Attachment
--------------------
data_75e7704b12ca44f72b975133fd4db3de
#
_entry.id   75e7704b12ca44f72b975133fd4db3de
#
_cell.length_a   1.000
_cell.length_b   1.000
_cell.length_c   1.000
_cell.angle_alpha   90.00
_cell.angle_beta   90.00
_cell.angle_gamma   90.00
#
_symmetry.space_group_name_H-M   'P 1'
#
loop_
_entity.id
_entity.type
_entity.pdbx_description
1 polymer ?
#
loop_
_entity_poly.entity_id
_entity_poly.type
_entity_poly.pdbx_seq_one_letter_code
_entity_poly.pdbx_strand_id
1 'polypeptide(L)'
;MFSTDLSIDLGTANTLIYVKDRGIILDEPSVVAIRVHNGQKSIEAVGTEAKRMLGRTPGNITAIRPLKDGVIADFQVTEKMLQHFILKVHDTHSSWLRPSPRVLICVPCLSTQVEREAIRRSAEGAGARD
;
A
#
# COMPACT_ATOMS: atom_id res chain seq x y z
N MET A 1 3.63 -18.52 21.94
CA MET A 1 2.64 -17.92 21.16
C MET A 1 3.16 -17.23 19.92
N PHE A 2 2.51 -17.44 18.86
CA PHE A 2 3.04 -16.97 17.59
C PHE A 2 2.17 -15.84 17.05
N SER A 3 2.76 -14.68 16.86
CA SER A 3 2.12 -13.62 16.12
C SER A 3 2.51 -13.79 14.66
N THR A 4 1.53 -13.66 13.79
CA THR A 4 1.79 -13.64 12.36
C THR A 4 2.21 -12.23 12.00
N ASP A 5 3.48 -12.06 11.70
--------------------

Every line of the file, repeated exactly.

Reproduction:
data_75e7704b12ca44f72b975133fd4db3de
#
_entry.id   75e7704b12ca44f72b975133fd4db3de
#
_cell.length_a   1.000
_cell.length_b   1.000
_cell.length_c   1.000
_cell.angle_alpha   90.00
_cell.angle_beta   90.00
_cell.angle_gamma   90.00
#
_symmetry.space_group_name_H-M   'P 1'
#
loop_
_entity.id
_entity.type
_entity.pdbx_description
1 polymer ?
#
loop_
_entity_poly.entity_id
_entity_poly.type
_entity_poly.pdbx_seq_one_letter_code
_entity_poly.pdbx_strand_id
1 'polypeptide(L)'
;MFSTDLSIDLGTANTLIYVKDRGIILDEPSVVAIRVHNGQKSIEAVGTEAKRMLGRTPGNITAIRPLKDGVIADFQVTEKMLQHFILKVHDTHSSWLRPSPRVLICVPCLSTQVEREAIRRSAEGAGARD
;
A
#
# COMPACT_ATOMS: atom_id res chain seq x y z
N MET A 1 3.63 -18.52 21.94
CA MET A 1 2.64 -17.92 21.16
C MET A 1 3.16 -17.23 19.92
N PHE A 2 2.51 -17.44 18.86
CA PHE A 2 3.04 -16.97 17.59
C PHE A 2 2.17 -15.84 17.05
N SER A 3 2.76 -14.68 16.86
CA SER A 3 2.12 -13.62 16.12
C SER A 3 2.51 -13.79 14.66
N THR A 4 1.53 -13.66 13.79
CA THR A 4 1.79 -13.64 12.36
C THR A 4 2.21 -12.23 12.00
N ASP A 5 3.48 -12.06 11.70